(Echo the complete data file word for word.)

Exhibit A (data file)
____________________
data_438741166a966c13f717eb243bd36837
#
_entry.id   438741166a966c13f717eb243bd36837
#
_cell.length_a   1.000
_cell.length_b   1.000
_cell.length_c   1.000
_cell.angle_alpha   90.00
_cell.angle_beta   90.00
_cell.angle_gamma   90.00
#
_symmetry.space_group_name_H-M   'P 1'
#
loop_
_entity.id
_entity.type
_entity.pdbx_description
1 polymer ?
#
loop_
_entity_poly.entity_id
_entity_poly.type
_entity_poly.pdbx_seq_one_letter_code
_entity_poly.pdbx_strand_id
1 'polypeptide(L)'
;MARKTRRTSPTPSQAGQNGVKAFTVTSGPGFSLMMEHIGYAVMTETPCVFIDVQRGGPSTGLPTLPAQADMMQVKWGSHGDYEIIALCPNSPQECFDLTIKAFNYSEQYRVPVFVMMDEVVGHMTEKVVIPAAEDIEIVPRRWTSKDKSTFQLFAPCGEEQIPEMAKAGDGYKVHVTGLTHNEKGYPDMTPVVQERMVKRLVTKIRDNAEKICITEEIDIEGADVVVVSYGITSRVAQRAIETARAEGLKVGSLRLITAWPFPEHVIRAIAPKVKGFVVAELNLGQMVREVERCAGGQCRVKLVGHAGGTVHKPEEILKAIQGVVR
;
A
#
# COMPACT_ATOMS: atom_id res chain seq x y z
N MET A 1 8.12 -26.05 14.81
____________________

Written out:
data_438741166a966c13f717eb243bd36837
#
_entry.id   438741166a966c13f717eb243bd36837
#
_cell.length_a   1.000
_cell.length_b   1.000
_cell.length_c   1.000
_cell.angle_alpha   90.00
_cell.angle_beta   90.00
_cell.angle_gamma   90.00
#
_symmetry.space_group_name_H-M   'P 1'
#
loop_
_entity.id
_entity.type
_entity.pdbx_description
1 polymer ?
#
loop_
_entity_poly.entity_id
_entity_poly.type
_entity_poly.pdbx_seq_one_letter_code
_entity_poly.pdbx_strand_id
1 'polypeptide(L)'
;MARKTRRTSPTPSQAGQNGVKAFTVTSGPGFSLMMEHIGYAVMTETPCVFIDVQRGGPSTGLPTLPAQADMMQVKWGSHGDYEIIALCPNSPQECFDLTIKAFNYSEQYRVPVFVMMDEVVGHMTEKVVIPAAEDIEIVPRRWTSKDKSTFQLFAPCGEEQIPEMAKAGDGYKVHVTGLTHNEKGYPDMTPVVQERMVKRLVTKIRDNAEKICITEEIDIEGADVVVVSYGITSRVAQRAIETARAEGLKVGSLRLITAWPFPEHVIRAIAPKVKGFVVAELNLGQMVREVERCAGGQCRVKLVGHAGGTVHKPEEILKAIQGVVR
;
A
#
# COMPACT_ATOMS: atom_id res chain seq x y z
N MET A 1 8.12 -26.05 14.81